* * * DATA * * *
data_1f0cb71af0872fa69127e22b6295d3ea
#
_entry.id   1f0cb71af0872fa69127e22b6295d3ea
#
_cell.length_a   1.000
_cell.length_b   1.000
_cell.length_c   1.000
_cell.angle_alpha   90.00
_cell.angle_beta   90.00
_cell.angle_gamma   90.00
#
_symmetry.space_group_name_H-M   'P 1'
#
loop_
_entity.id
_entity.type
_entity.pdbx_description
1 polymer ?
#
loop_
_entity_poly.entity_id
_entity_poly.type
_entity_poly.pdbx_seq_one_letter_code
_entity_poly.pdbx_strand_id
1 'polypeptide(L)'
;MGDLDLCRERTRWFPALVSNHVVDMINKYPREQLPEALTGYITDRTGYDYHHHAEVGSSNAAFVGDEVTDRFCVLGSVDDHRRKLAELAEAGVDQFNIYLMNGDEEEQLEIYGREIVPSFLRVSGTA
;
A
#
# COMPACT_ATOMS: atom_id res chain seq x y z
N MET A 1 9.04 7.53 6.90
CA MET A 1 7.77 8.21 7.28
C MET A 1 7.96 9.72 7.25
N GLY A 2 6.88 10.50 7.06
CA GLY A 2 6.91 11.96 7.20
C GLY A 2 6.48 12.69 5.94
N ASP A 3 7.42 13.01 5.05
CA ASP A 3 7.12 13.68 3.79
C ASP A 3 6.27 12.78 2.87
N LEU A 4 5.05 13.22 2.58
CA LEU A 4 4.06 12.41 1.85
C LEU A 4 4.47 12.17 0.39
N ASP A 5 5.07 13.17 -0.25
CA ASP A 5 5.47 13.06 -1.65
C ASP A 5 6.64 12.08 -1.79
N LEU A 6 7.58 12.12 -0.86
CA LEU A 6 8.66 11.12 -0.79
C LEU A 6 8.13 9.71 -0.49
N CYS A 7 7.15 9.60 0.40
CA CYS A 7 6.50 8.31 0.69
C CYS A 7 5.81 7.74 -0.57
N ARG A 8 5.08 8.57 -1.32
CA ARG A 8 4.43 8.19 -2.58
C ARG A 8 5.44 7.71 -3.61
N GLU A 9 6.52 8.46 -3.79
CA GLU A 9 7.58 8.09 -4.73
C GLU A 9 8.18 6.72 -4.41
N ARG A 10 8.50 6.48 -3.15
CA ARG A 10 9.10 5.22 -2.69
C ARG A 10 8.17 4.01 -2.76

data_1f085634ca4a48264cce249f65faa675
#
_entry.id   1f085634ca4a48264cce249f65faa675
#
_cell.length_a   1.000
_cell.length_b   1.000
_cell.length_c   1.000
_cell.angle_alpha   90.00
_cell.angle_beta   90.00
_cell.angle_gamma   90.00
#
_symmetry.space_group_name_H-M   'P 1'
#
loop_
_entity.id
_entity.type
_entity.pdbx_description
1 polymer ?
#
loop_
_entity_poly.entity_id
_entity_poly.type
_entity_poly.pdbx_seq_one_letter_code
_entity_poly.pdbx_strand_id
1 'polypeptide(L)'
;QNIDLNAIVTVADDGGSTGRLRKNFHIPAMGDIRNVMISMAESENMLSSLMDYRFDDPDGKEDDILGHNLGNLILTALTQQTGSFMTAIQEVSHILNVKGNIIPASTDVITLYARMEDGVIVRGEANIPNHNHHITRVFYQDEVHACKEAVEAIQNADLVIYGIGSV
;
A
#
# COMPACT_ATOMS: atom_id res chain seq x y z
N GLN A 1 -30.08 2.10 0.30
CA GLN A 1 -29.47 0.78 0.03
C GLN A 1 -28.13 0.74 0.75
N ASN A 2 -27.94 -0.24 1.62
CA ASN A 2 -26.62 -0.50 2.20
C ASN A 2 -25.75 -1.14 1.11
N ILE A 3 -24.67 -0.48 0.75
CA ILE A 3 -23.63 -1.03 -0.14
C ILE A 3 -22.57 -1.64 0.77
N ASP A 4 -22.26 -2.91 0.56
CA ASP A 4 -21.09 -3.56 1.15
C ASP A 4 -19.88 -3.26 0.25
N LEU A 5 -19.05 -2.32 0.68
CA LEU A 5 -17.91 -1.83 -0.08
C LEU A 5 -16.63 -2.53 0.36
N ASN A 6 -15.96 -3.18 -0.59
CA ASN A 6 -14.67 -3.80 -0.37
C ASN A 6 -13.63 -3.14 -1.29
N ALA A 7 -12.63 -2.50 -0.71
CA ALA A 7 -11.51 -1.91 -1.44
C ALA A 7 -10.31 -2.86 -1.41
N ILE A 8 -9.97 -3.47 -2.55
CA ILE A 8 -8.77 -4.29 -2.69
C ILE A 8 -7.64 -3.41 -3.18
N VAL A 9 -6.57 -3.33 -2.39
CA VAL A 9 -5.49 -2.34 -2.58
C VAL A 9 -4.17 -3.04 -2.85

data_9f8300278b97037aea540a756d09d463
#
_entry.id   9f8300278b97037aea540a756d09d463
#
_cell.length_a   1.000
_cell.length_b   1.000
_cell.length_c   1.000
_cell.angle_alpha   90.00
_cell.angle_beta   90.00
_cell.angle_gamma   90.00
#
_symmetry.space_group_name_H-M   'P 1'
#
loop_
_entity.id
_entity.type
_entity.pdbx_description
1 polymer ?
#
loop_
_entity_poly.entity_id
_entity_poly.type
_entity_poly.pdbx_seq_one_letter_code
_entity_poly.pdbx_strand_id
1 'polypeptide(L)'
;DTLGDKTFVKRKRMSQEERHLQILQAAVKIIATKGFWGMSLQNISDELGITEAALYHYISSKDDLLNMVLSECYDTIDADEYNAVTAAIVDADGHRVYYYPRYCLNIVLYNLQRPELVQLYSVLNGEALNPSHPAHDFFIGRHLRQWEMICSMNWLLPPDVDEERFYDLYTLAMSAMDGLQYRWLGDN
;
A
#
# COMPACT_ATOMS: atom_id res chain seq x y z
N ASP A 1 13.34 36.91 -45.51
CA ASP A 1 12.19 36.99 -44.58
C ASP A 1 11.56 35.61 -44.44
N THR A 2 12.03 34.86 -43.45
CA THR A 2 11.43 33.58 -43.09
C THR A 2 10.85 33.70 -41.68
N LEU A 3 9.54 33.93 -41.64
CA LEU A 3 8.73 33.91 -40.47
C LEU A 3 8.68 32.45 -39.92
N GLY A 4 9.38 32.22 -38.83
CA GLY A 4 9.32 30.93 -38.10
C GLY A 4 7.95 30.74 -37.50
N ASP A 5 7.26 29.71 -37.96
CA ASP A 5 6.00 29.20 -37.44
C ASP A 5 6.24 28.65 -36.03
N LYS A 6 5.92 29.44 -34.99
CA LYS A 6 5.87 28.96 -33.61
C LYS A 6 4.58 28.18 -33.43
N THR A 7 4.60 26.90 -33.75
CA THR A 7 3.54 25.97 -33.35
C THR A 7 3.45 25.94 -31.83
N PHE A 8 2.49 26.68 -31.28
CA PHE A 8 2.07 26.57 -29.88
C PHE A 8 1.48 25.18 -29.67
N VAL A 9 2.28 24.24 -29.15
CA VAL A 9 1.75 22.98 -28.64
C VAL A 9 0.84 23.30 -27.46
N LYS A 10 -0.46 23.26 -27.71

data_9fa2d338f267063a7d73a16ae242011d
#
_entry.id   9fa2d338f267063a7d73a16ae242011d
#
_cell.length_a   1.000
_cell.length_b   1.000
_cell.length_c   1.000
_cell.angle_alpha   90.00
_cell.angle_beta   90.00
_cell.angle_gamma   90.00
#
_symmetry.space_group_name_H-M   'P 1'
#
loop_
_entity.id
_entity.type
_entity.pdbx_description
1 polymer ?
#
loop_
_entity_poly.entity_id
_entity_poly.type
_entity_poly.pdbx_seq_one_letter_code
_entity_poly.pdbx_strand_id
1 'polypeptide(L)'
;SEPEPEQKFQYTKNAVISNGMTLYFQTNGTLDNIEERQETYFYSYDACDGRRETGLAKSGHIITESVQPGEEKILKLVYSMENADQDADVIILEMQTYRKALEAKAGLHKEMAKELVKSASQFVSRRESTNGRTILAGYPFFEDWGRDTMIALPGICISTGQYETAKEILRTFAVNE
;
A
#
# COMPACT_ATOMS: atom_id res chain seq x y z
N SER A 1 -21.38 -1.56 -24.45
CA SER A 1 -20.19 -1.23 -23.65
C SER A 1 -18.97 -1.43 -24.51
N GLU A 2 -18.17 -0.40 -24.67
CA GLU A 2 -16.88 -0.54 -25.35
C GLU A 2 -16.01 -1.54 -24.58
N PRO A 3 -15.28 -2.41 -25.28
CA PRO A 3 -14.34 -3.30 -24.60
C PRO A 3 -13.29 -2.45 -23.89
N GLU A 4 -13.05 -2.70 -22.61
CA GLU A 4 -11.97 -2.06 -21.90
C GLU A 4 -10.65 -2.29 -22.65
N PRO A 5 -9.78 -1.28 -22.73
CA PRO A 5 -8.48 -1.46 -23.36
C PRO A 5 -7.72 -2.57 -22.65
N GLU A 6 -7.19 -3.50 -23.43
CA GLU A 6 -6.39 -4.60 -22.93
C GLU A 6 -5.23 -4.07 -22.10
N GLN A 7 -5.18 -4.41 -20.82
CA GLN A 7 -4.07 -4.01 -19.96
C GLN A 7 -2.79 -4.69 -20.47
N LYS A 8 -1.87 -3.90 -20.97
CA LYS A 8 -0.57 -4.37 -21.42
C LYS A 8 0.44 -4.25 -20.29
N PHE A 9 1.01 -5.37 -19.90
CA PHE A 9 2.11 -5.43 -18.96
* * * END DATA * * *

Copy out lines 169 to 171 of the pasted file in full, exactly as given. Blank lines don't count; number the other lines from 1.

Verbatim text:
N PHE A 8 2.49 26.68 -31.28
CA PHE A 8 2.07 26.57 -29.88
C PHE A 8 1.48 25.18 -29.67